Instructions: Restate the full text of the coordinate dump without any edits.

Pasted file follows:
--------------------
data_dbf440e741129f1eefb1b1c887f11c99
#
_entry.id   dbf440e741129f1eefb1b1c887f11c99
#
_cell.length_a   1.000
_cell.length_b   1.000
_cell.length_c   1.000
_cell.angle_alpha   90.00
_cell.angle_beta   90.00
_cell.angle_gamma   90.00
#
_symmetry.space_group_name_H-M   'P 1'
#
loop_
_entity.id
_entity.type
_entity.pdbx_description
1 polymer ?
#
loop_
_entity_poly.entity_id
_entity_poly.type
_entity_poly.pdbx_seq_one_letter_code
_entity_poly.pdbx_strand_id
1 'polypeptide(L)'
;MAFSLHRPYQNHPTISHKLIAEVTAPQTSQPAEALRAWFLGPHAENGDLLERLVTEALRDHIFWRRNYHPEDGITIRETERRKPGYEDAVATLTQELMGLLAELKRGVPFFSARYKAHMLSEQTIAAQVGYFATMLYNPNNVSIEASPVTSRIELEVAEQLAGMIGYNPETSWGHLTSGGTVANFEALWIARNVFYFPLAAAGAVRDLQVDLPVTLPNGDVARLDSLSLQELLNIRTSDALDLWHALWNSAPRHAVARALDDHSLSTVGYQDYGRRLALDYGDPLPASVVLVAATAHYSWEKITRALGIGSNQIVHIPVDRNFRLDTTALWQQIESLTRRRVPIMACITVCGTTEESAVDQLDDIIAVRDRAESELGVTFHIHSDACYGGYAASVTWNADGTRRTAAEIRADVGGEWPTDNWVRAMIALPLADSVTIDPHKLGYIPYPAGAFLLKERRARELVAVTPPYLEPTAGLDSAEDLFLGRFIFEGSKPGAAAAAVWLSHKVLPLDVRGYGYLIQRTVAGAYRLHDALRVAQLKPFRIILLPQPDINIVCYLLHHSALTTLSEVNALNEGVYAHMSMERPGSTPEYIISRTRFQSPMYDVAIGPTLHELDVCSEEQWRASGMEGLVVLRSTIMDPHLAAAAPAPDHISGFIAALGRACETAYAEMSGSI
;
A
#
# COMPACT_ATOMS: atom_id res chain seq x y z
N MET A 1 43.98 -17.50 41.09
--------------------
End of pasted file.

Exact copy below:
data_dbf440e741129f1eefb1b1c887f11c99
#
_entry.id   dbf440e741129f1eefb1b1c887f11c99
#
_cell.length_a   1.000
_cell.length_b   1.000
_cell.length_c   1.000
_cell.angle_alpha   90.00
_cell.angle_beta   90.00
_cell.angle_gamma   90.00
#
_symmetry.space_group_name_H-M   'P 1'
#
loop_
_entity.id
_entity.type
_entity.pdbx_description
1 polymer ?
#
loop_
_entity_poly.entity_id
_entity_poly.type
_entity_poly.pdbx_seq_one_letter_code
_entity_poly.pdbx_strand_id
1 'polypeptide(L)'
;MAFSLHRPYQNHPTISHKLIAEVTAPQTSQPAEALRAWFLGPHAENGDLLERLVTEALRDHIFWRRNYHPEDGITIRETERRKPGYEDAVATLTQELMGLLAELKRGVPFFSARYKAHMLSEQTIAAQVGYFATMLYNPNNVSIEASPVTSRIELEVAEQLAGMIGYNPETSWGHLTSGGTVANFEALWIARNVFYFPLAAAGAVRDLQVDLPVTLPNGDVARLDSLSLQELLNIRTSDALDLWHALWNSAPRHAVARALDDHSLSTVGYQDYGRRLALDYGDPLPASVVLVAATAHYSWEKITRALGIGSNQIVHIPVDRNFRLDTTALWQQIESLTRRRVPIMACITVCGTTEESAVDQLDDIIAVRDRAESELGVTFHIHSDACYGGYAASVTWNADGTRRTAAEIRADVGGEWPTDNWVRAMIALPLADSVTIDPHKLGYIPYPAGAFLLKERRARELVAVTPPYLEPTAGLDSAEDLFLGRFIFEGSKPGAAAAAVWLSHKVLPLDVRGYGYLIQRTVAGAYRLHDALRVAQLKPFRIILLPQPDINIVCYLLHHSALTTLSEVNALNEGVYAHMSMERPGSTPEYIISRTRFQSPMYDVAIGPTLHELDVCSEEQWRASGMEGLVVLRSTIMDPHLAAAAPAPDHISGFIAALGRACETAYAEMSGSI
;
A
#
# COMPACT_ATOMS: atom_id res chain seq x y z
N MET A 1 43.98 -17.50 41.09